Editor's Note: This article was originally published in Martin Pring's Market Roundup on Friday, September 27th at 1:25pm ET.
Last week, I wrote that the short-term technical picture looked positive, but that I was watching three charts which would confirm a significant extension to the bull market in the event that they experienced upside breakouts. This week, I'll reverse the process by examining what happened to those three charts and then re-examining the current short-term position.
Chart 1 features the bullish percent for the NASDAQ. I was particularly interested in the 2018-19 green downtrend line, since a breakout would indicate that the number of NASDAQ stocks in positive trends would expand. That would presumably be sufficient to power the NASDAQ higher as well. The signal was never given, and the indicator is now in a declining trend just shy of its 20-day MA. Obviously, there is no signal there at the moment.
Our second chart featured a ratio between the SPDR Technology (XLK) and the SPDR Consumer Staples (XLP). The idea here was that a rising ratio reflected growing confidence, with traders flocking to higher-risk technology over the more defensive staples. The green-shaded areas indicate that a positive trend in this relationship is also bullish for the S&P. Consequently, I was looking for a break above the upper green trend line, rather than one below the red 2016-19 uptrend line. That break never came; now, the indicator is testing its 40-week MA and uptrend line, which are pretty well at the same level. Whenever you see a trend line and a reliable moving average in the same vicinity, they reinforce each other as a support/resistance zone (in this case, support). Consequently, a downside penetration would not be a good sign.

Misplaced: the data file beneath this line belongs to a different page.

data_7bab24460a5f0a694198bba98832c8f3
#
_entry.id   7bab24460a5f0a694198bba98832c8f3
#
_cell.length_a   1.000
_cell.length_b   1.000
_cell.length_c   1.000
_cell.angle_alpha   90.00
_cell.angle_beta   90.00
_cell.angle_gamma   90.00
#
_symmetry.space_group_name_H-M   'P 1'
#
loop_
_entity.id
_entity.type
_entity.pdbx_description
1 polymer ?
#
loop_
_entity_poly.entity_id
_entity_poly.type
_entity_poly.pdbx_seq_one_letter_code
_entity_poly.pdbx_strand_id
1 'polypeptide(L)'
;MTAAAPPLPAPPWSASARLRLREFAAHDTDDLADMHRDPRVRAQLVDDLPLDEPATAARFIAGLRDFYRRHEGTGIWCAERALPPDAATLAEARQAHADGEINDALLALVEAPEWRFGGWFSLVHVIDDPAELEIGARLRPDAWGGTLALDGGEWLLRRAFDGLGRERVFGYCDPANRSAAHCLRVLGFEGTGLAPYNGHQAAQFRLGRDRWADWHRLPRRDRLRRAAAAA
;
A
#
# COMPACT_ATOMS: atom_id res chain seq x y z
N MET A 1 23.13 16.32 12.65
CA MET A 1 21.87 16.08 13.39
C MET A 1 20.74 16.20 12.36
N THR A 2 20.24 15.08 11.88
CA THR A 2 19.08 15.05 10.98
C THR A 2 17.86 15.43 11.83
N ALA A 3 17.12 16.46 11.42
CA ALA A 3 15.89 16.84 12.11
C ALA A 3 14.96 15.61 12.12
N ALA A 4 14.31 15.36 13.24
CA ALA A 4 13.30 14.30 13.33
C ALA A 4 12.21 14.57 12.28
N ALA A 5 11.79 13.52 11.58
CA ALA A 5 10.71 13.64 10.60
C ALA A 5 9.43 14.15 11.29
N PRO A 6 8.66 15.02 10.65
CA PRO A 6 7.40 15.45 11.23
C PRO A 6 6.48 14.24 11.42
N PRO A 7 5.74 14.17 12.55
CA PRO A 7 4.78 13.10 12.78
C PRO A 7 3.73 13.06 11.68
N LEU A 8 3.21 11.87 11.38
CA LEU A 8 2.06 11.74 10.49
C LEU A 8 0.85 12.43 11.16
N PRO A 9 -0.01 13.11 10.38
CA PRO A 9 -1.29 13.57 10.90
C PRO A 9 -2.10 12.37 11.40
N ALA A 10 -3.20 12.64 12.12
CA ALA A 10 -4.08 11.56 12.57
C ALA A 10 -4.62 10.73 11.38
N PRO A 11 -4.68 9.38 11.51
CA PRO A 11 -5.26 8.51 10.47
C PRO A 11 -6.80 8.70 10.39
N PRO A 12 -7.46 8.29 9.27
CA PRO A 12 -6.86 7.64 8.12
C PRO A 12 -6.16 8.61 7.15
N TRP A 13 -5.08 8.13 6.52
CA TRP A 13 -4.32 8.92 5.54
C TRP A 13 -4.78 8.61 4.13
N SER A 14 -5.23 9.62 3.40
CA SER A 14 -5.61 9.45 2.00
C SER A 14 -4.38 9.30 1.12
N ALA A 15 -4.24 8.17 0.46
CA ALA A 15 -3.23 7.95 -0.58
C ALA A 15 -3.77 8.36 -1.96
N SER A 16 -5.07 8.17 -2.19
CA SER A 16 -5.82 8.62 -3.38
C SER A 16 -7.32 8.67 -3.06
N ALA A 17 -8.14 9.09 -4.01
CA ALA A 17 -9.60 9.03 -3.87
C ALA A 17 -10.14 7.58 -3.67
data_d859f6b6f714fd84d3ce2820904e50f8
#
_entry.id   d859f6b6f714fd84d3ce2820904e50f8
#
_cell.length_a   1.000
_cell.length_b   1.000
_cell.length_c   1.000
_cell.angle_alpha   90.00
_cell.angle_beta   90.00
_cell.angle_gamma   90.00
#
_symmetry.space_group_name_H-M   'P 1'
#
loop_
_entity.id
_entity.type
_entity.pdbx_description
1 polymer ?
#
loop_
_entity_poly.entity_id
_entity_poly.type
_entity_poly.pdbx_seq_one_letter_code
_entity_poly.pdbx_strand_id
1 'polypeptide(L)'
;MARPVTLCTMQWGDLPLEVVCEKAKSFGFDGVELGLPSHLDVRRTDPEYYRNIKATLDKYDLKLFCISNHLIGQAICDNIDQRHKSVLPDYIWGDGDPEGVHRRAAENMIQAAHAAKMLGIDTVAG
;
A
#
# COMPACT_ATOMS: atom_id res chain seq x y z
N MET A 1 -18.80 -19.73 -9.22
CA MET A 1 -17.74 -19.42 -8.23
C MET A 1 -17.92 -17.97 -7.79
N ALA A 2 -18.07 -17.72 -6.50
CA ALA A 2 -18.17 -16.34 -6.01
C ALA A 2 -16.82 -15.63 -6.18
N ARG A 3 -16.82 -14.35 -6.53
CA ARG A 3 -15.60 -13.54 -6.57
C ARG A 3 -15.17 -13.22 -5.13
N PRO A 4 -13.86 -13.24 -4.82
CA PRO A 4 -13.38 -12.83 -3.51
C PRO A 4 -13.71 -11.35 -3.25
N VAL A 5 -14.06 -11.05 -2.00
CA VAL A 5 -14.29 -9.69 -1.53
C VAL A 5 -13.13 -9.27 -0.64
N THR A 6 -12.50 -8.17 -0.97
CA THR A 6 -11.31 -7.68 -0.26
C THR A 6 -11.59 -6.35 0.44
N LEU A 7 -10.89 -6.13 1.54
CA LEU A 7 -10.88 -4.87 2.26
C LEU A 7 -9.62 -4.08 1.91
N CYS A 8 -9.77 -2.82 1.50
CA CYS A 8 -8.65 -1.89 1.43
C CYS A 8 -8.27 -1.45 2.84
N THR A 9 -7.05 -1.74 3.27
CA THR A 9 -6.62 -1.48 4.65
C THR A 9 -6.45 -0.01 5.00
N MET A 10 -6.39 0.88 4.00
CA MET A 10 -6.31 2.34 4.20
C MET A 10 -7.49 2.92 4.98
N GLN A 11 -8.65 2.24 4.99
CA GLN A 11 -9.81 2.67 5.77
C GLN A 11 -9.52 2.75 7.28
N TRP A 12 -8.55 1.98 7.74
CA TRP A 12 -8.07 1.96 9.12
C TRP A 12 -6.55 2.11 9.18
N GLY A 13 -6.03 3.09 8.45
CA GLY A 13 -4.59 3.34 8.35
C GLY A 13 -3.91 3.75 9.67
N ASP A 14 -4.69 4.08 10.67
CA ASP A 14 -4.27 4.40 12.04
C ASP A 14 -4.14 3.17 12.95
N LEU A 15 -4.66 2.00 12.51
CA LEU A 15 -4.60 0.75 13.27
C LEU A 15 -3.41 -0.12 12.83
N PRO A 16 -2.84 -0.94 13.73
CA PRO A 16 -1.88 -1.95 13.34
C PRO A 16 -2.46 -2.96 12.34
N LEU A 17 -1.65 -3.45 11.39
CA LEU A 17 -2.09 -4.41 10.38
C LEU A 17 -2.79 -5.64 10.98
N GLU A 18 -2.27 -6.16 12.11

Our third indicator was effectively an international bond spread, where the price of the iShares International High Yield Bond ETF is compared to the Barclays International Treasury fund (_HYXU/_BWX). Since the Dow Jones World Index itself was very close to an upside break like the ratio, I was looking for a joint upside move. Instead, what we saw was an attempt at new highs by the Index and a false upside breakout by the ratio. Now, its short-term KST has begun to roll over. The chart has now moved from being a potentially bullish one to reflecting a relationship that is questionable.
So far, then, none of the charts being monitored have yet broken to the upside, thereby confirming what was an improving short-term technical position. The question naturally arises as to the current position of some of those short-term oscillators themselves.
Good luck and good charting,
Martin J. Pring